Macintosh? Well, the "tosh" part is right.
|This person does not have a web page, but I liked what he had to say so much that I decided to donate a page to his ideas. I am particularly attracted to the idea that you can save money and avoid having to replace your computer by just replacing it with a more expensive one which will not run your software unless you spend even more money. I can see the bumper stickers now: "Don't replace it, just replace it". |
Note to Macinatics - don't write in telling me earnest how I shouldn't knock Macs because they work excellent. I know how clever they work and how you can use them easy. I am just pointing out gentle that what this guy says is impossible silly. I am not thinking adverbs, I am thinking different.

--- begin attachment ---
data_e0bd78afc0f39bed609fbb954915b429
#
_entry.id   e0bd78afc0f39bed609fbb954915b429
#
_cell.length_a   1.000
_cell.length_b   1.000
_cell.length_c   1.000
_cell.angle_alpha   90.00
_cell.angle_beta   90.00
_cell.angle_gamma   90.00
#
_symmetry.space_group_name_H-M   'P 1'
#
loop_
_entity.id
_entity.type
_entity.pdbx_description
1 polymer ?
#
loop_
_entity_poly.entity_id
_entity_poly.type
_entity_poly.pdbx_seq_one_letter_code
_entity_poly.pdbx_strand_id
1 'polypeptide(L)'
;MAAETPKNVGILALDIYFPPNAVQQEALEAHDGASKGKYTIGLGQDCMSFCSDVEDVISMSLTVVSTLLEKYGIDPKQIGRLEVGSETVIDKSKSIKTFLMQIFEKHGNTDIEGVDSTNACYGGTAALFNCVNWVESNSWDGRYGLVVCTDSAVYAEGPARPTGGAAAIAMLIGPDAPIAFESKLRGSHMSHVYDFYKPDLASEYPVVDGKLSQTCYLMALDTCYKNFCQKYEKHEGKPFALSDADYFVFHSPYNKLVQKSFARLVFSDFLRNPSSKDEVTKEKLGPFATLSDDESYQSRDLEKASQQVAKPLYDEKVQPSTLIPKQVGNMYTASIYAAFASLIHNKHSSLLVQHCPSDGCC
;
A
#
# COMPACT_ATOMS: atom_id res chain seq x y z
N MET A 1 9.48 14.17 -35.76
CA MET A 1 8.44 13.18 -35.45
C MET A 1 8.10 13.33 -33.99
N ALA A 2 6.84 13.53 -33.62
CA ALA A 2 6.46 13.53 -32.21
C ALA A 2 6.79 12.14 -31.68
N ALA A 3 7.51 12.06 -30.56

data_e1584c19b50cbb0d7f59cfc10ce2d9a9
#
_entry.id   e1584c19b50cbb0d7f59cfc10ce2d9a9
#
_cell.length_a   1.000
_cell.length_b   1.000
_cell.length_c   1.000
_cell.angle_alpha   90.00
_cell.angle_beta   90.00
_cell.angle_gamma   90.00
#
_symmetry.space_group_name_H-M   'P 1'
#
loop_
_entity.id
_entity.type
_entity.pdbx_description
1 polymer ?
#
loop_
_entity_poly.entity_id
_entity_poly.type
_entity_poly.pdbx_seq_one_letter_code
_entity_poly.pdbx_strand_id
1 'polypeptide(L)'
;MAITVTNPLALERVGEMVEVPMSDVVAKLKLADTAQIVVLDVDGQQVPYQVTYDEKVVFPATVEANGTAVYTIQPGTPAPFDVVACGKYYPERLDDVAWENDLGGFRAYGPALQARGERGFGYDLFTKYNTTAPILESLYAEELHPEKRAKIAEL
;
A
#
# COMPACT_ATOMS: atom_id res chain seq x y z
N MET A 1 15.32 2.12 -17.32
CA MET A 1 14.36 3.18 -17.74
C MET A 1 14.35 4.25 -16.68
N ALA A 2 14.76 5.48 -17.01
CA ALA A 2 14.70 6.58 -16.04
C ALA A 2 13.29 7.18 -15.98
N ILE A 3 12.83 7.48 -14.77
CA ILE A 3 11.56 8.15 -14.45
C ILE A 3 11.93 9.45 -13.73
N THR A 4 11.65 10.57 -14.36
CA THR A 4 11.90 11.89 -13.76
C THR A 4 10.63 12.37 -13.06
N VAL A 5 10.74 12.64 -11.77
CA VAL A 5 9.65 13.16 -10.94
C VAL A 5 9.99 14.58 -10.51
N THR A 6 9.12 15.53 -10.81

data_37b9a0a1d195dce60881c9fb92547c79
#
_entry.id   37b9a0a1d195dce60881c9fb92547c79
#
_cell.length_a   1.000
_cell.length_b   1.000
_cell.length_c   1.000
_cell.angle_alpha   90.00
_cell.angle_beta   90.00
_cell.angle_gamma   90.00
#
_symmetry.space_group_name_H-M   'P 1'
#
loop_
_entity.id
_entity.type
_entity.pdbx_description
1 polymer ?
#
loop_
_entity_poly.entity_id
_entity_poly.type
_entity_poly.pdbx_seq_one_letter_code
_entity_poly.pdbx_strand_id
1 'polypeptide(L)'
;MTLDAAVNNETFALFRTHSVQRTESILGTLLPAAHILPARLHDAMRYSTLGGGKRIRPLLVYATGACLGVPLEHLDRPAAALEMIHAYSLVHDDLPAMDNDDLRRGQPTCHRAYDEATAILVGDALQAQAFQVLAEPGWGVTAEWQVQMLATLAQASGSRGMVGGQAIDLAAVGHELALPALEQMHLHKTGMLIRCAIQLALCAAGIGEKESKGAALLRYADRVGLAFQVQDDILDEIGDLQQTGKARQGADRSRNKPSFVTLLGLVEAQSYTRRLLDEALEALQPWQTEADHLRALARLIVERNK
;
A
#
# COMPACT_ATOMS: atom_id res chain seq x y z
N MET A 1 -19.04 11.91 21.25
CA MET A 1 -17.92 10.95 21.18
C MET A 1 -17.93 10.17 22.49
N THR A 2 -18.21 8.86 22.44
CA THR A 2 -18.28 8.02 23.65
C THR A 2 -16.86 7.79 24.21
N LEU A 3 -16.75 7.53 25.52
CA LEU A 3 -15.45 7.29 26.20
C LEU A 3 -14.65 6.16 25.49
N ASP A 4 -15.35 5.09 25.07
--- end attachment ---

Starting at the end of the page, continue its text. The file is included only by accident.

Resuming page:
The Apple Macintosh computers have been engineered since the very first model to show the full 4 digit code related to dates. Hence these machines will not have a millennium problem for the foreseeable future. I would like to submit this suggestion as a plausible remedy for many of the businesses and industries facing the Y2K millennium problem. The Macintosh operating system would permit companies to still use their present or Y2K compliant pc software applications. These could be reinstalled into software emulation programs SoftWindows or Virtual PC. Even hardware pc cards may be used. The promise of the upcoming Mac OS X being able to be a true multiplatform system would also be a new opportunity for running any pc operations. As a side note a recent article by columnist Marko Cunningham in MacOS daily points out the significance of using an application such as Virtual PC to emulate the pc systems. He ran Windows 95 (1st release through OSR 2.5), Windows 98 (retail and developer versions), Windows NT 4.0 server, Windows NT 4.0 workstation, MS-DOS 6.2 with Windows 3.1, IBM OS/2 Version 4, Caldera OpenLinux with X-Windows (Xfree86), PC-DOS 7, and Windows NT 5.0 Beta 1 operating systems off the shelf. A multitude of business software was used for a month without problems (even more stable than on any physical pc system). Mr. Cunningham ran this interesting test on the lowly, yet very affordable iMac computer. This article can be found at the following internet address: http://www.macosdaily.com/marko/091898.shtml . Imagine how the higher end G3 desktop and servers would perform? And according to reliable sources the upcoming processor chips from Motorola using their AltiVec technology in the PowerPC Apple systems could mean higher end processing capabilities that Intel’s older system will never be able to reliably match. I realize a mass defection of the Wintel platform to a new system would show a profit loss for manufacturing companies, but we’re looking at a possible shutdown of many businesses without a true workable alternative to meeting the short timeline left to us. Could this not be a low cost alternative to the trillion dollars that is proposed to make most(?) of the pc machines Y2K compliant? Hopefully this is a real, workable option for those businesses looking for a magic bullet that will not cost them their shirts to implement before the millennium bug hits us. Could the Macintosh systems work for the entire planet by truly “Thinking Different?”